You are right; if Hatcher wrote that, then that is poor writing.

The subgroup is made up of such elements **with the property** that
only finitely many of the $g_i$ are nonzero.

I would describe the subgroup as that generated by elements
$(0,0,\ldots,0,g_m,-\alpha(g_m),0,0,\ldots)$.

There are several problems with what you write, although it can be made to work by taking a few steps "back."

First: it is not true that if you pick an arbitrary generating set for a finitely generated abelian group $G$, say $g_1,\ldots,g_n$, then you will necessarily have that $G$ is the direct sum of the cyclic groups generated by the $g_i$; even if you pick your set to be minimal. For example, in $G=\mathbb{Z}$, then $g_1=2$ and $g_2=3$ generate, no proper subset of $\{g_1,g_2\}$ generate, but $G$ is *not* isomorphic to $\langle g_1\rangle \oplus \langle g_2\rangle$.

It is true that one may select a suitably chosen generating set with that property, but this fact is not immediate or immediately obvious.

Second, even if you know that $G=\langle g_1\rangle\oplus \cdots \oplus \langle g_n\rangle$, it does not follow that if $H$ is a subgroup of $G$ then you can write $H=H_1\oplus \cdots \oplus H_n$ with $H_i$ a subgroup of $\langle g_i\rangle$. For example, the diagonal subgroup $H=\{(n,n)\in\mathbb{Z}\oplus\mathbb{Z}\mid n\in\mathbb{Z}\}$ of $\mathbb{Z}\oplus\mathbb{Z}$ is not equal to the direct sum of a subgroup of $\{(n,0)\mid n\in\mathbb{Z}\}$ and a subgroup of $\{(0,m)\mid m\in\mathbb{Z}\}$.

The following *is* true, however:

**Theorem.** Let $F$ be a finitely generated free abelian group. If $H$ is a subgroup of $F$, and $H\neq\{0\}$, then there exists a basis $x_1,\ldots,x_n$ of $F$, an integer $r$, $1\leq r\leq n$, and integers $d_1,\ldots,d_r$ such that $d_i\gt 0$, $d_1|\cdots|d_r$, and $d_1x_1,\ldots,d_rx_r$ is a basis for $H$.

Taking this for granted, let $G$ be a finitely generated abelian group. Let $X$ be a generating set. Then $G$ is a quotient of a free abelian group $F$ of rank $n=|X|$, $G\cong F/N$.

If $H$ is a subgroup of $G$, then $H$ corresponds to a subgroup $K$ of $F$ that contains $N$, with $H\cong K/N$. By the theorem, $K$ is generated by $r\leq n$ elements, and therefore so is $K/N$. So $H$ is finitely generated.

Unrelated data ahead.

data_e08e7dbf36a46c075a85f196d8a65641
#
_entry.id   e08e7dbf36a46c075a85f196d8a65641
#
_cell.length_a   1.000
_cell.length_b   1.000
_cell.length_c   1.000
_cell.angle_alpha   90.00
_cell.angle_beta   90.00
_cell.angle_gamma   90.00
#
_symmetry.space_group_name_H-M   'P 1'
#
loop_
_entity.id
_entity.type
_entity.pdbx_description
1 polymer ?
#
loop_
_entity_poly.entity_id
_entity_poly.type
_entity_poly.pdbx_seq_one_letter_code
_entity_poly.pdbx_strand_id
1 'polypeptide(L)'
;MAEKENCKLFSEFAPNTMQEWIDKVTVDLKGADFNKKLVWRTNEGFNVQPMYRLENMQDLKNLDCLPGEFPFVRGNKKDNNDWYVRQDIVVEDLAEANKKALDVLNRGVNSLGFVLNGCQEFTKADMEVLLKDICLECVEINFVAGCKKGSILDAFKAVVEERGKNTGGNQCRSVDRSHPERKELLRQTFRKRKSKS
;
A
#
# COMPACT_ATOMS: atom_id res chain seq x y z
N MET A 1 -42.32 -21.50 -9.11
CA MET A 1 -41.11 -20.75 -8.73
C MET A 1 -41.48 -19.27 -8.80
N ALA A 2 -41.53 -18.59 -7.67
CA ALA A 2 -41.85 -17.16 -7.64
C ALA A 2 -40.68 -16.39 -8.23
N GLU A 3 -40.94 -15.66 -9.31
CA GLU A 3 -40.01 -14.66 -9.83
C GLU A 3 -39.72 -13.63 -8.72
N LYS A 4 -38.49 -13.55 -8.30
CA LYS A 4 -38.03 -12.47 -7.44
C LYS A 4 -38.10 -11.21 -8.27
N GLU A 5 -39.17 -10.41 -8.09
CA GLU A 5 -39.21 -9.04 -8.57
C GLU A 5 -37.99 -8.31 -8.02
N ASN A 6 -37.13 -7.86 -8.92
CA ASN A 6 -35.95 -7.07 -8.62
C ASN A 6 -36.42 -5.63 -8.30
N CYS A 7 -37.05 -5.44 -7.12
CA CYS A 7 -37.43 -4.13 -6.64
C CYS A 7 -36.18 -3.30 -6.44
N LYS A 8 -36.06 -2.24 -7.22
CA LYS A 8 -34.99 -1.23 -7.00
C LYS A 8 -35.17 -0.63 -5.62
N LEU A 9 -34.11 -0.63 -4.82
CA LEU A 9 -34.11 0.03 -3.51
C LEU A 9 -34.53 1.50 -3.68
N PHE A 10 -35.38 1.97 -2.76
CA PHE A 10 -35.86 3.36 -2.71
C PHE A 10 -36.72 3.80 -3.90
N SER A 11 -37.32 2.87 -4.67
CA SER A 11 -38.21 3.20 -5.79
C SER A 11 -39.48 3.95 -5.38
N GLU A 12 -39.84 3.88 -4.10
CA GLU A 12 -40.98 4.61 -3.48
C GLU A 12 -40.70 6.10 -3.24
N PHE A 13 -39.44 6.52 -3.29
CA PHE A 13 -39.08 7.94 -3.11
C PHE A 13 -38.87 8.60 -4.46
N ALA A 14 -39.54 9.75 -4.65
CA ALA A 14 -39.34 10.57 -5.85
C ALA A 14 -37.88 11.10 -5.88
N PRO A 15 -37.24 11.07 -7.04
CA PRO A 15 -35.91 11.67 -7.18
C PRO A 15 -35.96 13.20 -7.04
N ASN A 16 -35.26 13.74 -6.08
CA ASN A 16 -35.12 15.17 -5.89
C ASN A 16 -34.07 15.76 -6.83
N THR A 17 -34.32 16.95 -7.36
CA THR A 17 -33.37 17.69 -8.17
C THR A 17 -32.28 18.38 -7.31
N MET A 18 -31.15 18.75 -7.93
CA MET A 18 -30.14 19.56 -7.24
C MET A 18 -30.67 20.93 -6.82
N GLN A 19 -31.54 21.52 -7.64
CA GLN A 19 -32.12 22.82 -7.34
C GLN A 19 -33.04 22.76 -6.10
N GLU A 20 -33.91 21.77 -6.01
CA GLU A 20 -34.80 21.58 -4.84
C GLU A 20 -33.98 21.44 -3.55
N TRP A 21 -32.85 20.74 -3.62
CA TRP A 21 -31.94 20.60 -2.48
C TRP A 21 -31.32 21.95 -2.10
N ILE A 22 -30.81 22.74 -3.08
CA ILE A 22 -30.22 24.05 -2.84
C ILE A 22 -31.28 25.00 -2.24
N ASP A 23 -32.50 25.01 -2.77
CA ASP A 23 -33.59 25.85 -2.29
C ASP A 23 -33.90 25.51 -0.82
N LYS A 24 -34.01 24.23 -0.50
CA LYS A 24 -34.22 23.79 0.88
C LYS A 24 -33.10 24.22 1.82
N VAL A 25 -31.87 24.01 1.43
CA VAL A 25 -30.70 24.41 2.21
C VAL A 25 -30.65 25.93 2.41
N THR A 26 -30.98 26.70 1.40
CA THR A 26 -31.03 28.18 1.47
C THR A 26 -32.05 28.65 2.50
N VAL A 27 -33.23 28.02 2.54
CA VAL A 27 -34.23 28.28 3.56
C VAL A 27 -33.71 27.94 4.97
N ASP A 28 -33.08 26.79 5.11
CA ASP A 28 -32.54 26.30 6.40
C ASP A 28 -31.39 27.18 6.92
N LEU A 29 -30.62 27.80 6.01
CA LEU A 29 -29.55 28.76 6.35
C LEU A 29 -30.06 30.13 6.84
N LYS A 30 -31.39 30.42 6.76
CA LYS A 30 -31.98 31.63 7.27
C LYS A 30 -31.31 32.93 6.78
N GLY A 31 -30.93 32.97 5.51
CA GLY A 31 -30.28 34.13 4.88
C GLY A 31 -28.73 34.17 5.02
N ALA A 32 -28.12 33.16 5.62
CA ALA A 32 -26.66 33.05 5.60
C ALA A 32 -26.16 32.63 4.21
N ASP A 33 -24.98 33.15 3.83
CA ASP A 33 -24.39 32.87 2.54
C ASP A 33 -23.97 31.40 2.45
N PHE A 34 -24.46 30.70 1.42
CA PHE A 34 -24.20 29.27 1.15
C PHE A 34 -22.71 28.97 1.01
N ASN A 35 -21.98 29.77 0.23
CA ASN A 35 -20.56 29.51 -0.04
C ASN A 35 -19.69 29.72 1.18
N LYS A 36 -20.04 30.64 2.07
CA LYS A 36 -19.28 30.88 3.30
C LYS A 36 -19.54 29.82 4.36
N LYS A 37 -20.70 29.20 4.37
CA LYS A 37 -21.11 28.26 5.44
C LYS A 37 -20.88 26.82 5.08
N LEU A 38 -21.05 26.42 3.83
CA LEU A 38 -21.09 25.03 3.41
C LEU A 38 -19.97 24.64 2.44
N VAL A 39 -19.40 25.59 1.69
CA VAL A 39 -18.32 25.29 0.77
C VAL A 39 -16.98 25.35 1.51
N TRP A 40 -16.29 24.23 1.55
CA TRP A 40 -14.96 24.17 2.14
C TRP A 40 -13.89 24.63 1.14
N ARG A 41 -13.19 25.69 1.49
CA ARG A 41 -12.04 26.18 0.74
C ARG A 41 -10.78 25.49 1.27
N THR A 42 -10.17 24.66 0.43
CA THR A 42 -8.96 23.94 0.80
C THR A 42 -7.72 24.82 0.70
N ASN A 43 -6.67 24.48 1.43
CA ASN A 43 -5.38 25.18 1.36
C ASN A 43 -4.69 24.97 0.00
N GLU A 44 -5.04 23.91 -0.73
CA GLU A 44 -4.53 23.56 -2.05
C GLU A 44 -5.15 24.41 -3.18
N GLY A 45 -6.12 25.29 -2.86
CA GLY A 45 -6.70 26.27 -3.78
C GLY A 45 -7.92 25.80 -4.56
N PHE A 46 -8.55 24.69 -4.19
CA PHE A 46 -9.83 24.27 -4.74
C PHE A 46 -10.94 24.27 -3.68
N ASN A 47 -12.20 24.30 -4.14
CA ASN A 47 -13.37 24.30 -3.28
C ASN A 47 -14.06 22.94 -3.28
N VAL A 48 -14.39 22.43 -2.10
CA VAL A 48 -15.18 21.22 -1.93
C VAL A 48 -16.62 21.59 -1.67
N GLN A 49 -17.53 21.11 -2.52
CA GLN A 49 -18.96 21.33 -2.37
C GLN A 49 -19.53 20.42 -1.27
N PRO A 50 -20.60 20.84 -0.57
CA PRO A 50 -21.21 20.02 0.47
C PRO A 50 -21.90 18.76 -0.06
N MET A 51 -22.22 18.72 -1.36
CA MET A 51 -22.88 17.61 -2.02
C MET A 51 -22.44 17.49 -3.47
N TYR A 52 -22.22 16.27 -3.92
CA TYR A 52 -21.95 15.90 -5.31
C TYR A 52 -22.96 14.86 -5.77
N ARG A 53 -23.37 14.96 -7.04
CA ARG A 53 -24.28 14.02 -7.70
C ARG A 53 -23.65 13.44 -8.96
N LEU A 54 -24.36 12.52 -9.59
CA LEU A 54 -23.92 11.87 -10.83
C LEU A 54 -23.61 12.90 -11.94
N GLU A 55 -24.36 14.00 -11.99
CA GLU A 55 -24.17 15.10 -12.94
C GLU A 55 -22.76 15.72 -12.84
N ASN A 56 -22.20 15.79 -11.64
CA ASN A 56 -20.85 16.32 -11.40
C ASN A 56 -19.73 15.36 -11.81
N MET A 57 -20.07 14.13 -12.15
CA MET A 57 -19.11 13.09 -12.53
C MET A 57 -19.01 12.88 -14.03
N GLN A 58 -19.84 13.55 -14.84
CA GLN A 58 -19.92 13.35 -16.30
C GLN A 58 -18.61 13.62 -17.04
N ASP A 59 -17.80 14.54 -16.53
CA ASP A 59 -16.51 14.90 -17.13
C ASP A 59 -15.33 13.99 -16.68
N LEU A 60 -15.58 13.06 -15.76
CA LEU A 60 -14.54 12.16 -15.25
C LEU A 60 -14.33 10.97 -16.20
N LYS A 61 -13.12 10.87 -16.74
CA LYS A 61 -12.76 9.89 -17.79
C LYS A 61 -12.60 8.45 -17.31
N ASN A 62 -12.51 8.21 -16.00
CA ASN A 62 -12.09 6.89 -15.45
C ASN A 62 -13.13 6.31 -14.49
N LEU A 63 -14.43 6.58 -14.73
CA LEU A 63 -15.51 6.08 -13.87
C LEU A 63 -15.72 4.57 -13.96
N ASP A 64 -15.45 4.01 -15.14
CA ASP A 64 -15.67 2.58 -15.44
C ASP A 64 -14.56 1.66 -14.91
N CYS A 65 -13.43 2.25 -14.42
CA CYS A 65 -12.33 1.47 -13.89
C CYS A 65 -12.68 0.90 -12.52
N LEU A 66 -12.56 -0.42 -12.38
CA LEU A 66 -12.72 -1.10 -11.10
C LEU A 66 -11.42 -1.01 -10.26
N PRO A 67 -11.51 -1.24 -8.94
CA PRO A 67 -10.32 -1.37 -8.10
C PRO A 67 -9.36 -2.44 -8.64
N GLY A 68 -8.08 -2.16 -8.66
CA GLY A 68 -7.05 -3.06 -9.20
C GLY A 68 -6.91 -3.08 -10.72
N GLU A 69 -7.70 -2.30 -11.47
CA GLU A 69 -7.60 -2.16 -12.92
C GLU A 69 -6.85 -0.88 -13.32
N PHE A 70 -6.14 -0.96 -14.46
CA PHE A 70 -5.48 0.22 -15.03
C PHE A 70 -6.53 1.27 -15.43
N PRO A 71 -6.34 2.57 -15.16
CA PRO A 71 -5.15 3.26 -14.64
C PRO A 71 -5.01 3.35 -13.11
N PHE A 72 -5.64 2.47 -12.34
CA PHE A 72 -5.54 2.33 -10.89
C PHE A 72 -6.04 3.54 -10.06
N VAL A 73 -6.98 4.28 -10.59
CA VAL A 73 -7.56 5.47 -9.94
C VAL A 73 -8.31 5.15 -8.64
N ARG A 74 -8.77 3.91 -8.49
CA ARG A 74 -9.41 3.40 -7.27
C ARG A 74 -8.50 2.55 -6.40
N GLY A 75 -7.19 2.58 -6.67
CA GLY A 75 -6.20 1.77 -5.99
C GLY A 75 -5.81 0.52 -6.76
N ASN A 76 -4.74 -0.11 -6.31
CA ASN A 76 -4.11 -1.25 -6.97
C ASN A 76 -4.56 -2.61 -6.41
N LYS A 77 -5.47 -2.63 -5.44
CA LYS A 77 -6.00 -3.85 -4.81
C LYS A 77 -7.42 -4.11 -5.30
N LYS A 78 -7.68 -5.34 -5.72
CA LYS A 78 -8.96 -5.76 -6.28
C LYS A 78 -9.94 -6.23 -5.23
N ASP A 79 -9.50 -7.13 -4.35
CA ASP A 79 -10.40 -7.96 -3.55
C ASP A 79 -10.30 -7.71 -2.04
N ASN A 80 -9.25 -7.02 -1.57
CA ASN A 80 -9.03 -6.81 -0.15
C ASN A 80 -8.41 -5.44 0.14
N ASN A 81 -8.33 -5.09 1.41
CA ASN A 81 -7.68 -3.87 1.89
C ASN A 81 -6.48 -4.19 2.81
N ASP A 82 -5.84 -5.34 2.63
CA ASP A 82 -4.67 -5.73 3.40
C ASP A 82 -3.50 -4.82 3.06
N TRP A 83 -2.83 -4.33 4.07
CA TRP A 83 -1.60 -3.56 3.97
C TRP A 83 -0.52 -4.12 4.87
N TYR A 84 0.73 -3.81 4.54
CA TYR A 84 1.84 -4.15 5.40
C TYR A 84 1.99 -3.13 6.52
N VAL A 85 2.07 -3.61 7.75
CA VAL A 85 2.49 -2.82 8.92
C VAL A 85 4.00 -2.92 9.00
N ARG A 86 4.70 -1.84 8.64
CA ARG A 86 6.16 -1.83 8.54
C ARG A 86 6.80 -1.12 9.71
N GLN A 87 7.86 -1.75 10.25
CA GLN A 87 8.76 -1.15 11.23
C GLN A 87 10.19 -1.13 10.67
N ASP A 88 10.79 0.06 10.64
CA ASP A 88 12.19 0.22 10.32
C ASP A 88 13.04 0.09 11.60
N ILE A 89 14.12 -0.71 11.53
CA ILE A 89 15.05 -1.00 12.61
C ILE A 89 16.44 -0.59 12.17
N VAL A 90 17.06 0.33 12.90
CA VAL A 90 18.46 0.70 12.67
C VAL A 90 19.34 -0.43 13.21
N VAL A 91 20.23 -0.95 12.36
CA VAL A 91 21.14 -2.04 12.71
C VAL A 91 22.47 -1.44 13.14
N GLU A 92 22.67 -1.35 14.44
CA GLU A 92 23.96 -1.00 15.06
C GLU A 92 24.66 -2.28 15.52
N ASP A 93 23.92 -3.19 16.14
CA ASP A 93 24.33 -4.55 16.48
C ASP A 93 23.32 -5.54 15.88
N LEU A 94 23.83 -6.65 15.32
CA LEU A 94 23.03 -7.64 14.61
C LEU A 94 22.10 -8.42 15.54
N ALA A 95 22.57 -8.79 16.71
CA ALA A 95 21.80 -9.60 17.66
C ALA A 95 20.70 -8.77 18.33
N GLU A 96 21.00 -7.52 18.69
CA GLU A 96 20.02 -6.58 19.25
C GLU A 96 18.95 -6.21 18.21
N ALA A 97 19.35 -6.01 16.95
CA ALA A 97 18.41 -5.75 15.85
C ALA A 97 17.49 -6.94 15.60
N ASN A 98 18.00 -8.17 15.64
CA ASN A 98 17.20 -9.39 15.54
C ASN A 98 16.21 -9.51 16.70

As for examples in the nonabelian case, I'm not sure if your idea with $D_n$ will work; notice that composing reflections can yield a rotation! For instance, in $D_4$, the relection of the square about the $x$ axis composed with the reflection about the $y$ axis results in a rotation, not a reflection. So you aren't just going to get "the reflections", you are going to get the whole of $D_{2n}$.

For an example you can get your hands on, consider the group $G$ of the $2\times 2$ invertible matrices generated by
$$ \left(\begin{array}{cc}
1 & 1\\
0 & 1
\end{array}\right) \qquad \text{and}\qquad \left(\begin{array}{cc}2 & 0\\
0&1\end{array}\right),$$
and let $H$ be the subgroup of elements of $G$ whose main diagonal entries are both equal to $1$. Verify that $H$ is a subgroup of $G$ that is \textit{not} finitely generated.

## Best Answer

The idea is the same used to get a basis for the dual space of a vector space $V$ of finite dimension.

Let us define the homomorphisms $g_i^*\colon G\to \mathbb{Z}$ such that $g_i^*(g_j):=\delta_{ij}$. Then given $f\in Hom(G,\mathbb{Z})$ you have that

$ f=\sum_{g_i}f(g_i)\cdot g_i^*$

Now suppose that $\sum_{g_i}a_ig_i^*=0$. Then $\left(\sum_{g_i}a_ig_i^*\right)(g_j)=a_j=0$ for each $j$. Hence $Hom(G,\mathbb{Z})$ is a free abelian group of rank $n$.